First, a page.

The Uthokkathan (Mother Earth Goddess squeezing her hair) was an initiative of Queen Mother Sri Bajrindra to provide drinking water to passers-by at the time that tap water first came to Bangkok. King Rama VI who was the Crown Prince at the time, suggested to the Queen Mother to build the statue of the Mother Earth Goddess squeezing her hair with drinking water flowing out of the tip of the statue’s hair.
The statue was designed by Prince Narisara Nuwattiwong while the arched roof structure was designed by Phraya Jundarangsan (Plub). The construction received financial support from Queen Mother Sri Bajrindra and cost Bt16,437.
The opening ceremony was held on 27 December 1917 - the Queen Mother’s birthday. She appointed Chaophraya Yommarat (Pan Sukhum), Minister of the Metropolitan Department, to preside over the opening ceremony on her behalf. In the letter that Queen Mother Sri Bajrindra sent to Chaophraya Yommarat, it stated:
“Tomorrow, I will hold a merit-making ceremony to celebrate my birthday. I ask you to preside over the opening ceremony of the Uthokkathan for which I have financially sponsored the construction. The statue is located near the Phan Phiphop Lila Bridge. I want to donate a source of drinking water to the public for our fellow citizens to quench their thirst and seek relief from the heat. The facility will be available for all.”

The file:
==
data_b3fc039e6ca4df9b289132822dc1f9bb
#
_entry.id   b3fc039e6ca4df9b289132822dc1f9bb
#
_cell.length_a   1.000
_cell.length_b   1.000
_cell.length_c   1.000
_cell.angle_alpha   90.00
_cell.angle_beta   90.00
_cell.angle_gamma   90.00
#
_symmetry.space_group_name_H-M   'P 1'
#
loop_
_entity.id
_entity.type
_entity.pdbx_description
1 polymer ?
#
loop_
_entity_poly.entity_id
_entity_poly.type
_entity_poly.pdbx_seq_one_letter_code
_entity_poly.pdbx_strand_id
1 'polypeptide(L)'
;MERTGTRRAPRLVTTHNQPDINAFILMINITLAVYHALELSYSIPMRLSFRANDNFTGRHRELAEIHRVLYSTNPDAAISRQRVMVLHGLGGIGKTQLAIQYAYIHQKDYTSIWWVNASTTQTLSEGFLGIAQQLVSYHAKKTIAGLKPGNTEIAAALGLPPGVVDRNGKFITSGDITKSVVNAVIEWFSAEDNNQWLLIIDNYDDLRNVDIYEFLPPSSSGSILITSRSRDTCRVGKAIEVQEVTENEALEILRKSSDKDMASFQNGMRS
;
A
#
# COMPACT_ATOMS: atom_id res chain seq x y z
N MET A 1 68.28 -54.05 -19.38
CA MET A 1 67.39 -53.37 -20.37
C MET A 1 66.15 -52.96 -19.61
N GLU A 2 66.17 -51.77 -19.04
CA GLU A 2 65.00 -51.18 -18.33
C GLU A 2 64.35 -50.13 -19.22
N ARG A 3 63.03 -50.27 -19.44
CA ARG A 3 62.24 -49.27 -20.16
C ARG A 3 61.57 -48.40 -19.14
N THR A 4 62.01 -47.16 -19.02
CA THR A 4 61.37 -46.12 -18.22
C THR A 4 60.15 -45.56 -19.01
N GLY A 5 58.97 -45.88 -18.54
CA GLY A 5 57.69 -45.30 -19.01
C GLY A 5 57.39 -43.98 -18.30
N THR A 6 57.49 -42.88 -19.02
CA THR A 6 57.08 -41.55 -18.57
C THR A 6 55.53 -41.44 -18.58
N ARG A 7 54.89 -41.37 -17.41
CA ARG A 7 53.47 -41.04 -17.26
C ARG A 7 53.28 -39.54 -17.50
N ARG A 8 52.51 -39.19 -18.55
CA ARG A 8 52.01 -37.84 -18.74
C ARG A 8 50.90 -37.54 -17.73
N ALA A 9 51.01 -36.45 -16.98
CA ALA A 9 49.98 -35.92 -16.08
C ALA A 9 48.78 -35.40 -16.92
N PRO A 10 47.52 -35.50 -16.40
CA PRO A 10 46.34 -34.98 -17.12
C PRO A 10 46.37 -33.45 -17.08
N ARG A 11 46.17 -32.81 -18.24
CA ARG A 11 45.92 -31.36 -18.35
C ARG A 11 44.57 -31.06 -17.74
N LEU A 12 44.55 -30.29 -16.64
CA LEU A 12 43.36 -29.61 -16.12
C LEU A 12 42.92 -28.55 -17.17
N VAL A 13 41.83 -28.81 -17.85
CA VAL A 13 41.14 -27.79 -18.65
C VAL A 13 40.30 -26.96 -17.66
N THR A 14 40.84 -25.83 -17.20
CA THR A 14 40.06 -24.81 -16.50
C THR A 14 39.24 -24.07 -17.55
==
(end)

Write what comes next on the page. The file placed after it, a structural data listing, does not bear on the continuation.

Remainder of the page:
The word “Uthokkathan” means giving water as alms. Giving water as alms was a tradition in Thai society. People placed a water jar and a dipper in front of their house. It was understood that any passer-by could drink the water as the house owner had provided it as an offering. The statue of Mother Earth Goddess squeezing her hair is an extension of that tradition, and an example of the compassion the royal family had for their people.
Today, the Uthokkathan or the statue of Mother Earth Goddess squeezing her hair has become a sacred place where people pay respects. Some people gild it with gold leaf while others pay respects with flowers as they believe that the water from the statue is holy water. Thus the statute is viewed more as a place of worship or a temple to the goddess, rather than merely a monument.